A rare 19th Century high speed steam engine, which is likely to have powered the fastest torpedo boats used by the Victorian colonial Navy in the 1880s, has been acquired by a museum in Melbourne with the assistance of the National Cultural Heritage Account.

This Thornycroft high-speed compound steam engine is the only known example from a colonial navy torpedo boat in Australia. It is possible that it was fitted to the HMVS Lonsdale or the HMVS Nepean, both of which were Victorian Colonial Navy second-class torpedo boats of the same design that served as part of an escort flotilla for Victoria's Governor in 1884.

During the 1880s and 1890s, J.I. Thornycroft & Co. Ltd. built over a hundred torpedo boats for the British Admiralty and other navies around the world, out of which ten were used in the Australian naval defence and remained in service until 1911.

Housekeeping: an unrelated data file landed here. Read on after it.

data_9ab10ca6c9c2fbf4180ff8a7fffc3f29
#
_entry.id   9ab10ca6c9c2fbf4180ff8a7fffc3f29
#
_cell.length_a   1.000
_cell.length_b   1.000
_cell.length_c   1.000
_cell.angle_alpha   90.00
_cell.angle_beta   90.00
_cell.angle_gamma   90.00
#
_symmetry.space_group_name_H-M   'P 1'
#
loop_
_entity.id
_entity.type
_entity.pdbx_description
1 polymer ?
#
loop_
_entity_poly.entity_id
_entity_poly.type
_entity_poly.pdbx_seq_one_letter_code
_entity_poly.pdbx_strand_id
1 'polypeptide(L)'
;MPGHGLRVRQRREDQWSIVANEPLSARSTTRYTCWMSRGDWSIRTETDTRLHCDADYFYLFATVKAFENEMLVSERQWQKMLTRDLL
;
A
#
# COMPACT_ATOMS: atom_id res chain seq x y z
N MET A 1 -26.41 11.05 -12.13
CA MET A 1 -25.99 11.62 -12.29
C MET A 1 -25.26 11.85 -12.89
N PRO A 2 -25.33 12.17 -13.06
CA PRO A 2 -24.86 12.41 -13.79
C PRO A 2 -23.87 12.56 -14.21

In their day, torpedo boats such as these were regarded as the pinnacle of marine technology, using innovative technology, construction methods and materials to minimise weight, increase engine power and improve manoeuvrability. This engine is an example of the high‐speed, lightweight marine style of reciprocating condensing steam engine.

Due to their limited use after the end of their operational service, many of these boats were taken apart and abandoned. However, this engine was recovered and installed at Gordon Technical College in Geelong, and is the only such engine understood to have been reused.

This engine has been acquired by the Melbourne Steam Traction Engine Club) with $20,000 assistance from the National Cultural Heritage Account. The Club will be undertaking restoration and conservation work on the engine prior to its public display in the second half of 2022.